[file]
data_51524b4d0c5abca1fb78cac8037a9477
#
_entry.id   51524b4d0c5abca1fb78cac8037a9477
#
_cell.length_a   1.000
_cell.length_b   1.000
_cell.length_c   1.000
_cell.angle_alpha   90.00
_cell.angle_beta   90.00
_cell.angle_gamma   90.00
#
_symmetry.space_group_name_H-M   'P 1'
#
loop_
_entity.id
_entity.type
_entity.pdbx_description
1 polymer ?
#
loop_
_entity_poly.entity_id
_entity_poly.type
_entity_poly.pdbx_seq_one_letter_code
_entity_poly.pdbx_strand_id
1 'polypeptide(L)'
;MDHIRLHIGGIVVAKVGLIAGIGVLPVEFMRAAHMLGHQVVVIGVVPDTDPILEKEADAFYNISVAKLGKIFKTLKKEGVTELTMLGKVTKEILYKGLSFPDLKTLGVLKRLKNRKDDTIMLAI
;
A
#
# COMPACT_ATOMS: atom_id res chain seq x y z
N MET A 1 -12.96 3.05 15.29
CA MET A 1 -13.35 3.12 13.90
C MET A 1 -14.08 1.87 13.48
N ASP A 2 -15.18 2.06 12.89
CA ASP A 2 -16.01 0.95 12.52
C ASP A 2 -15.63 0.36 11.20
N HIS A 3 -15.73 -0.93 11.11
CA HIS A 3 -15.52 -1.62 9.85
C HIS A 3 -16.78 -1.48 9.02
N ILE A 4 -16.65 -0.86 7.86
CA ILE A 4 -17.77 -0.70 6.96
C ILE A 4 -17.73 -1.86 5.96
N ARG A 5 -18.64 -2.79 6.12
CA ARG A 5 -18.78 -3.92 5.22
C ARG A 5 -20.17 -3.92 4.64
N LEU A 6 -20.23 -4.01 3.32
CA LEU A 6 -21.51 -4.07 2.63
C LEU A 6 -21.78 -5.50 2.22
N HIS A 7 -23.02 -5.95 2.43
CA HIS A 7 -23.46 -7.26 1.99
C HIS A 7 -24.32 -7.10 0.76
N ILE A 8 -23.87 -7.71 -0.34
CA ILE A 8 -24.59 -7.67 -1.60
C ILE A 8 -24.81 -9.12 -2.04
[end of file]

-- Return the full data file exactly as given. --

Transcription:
data_51524b4d0c5abca1fb78cac8037a9477
#
_entry.id   51524b4d0c5abca1fb78cac8037a9477
#
_cell.length_a   1.000
_cell.length_b   1.000
_cell.length_c   1.000
_cell.angle_alpha   90.00
_cell.angle_beta   90.00
_cell.angle_gamma   90.00
#
_symmetry.space_group_name_H-M   'P 1'
#
loop_
_entity.id
_entity.type
_entity.pdbx_description
1 polymer ?
#
loop_
_entity_poly.entity_id
_entity_poly.type
_entity_poly.pdbx_seq_one_letter_code
_entity_poly.pdbx_strand_id
1 'polypeptide(L)'
;MDHIRLHIGGIVVAKVGLIAGIGVLPVEFMRAAHMLGHQVVVIGVVPDTDPILEKEADAFYNISVAKLGKIFKTLKKEGVTELTMLGKVTKEILYKGLSFPDLKTLGVLKRLKNRKDDTIMLAI
;
A
#
# COMPACT_ATOMS: atom_id res chain seq x y z
N MET A 1 -12.96 3.05 15.29
CA MET A 1 -13.35 3.12 13.90
C MET A 1 -14.08 1.87 13.48
N ASP A 2 -15.18 2.06 12.89
CA ASP A 2 -16.01 0.95 12.52
C ASP A 2 -15.63 0.36 11.20
N HIS A 3 -15.73 -0.93 11.11
CA HIS A 3 -15.52 -1.62 9.85
C HIS A 3 -16.78 -1.48 9.02
N ILE A 4 -16.65 -0.86 7.86
CA ILE A 4 -17.77 -0.70 6.96
C ILE A 4 -17.73 -1.86 5.96
N ARG A 5 -18.64 -2.79 6.12
CA ARG A 5 -18.78 -3.92 5.22
C ARG A 5 -20.17 -3.92 4.64
N LEU A 6 -20.23 -4.01 3.32
CA LEU A 6 -21.51 -4.07 2.63
C LEU A 6 -21.78 -5.50 2.22
N HIS A 7 -23.02 -5.95 2.43
CA HIS A 7 -23.46 -7.26 1.99
C HIS A 7 -24.32 -7.10 0.76
N ILE A 8 -23.87 -7.71 -0.34
CA ILE A 8 -24.59 -7.67 -1.60
C ILE A 8 -24.81 -9.12 -2.04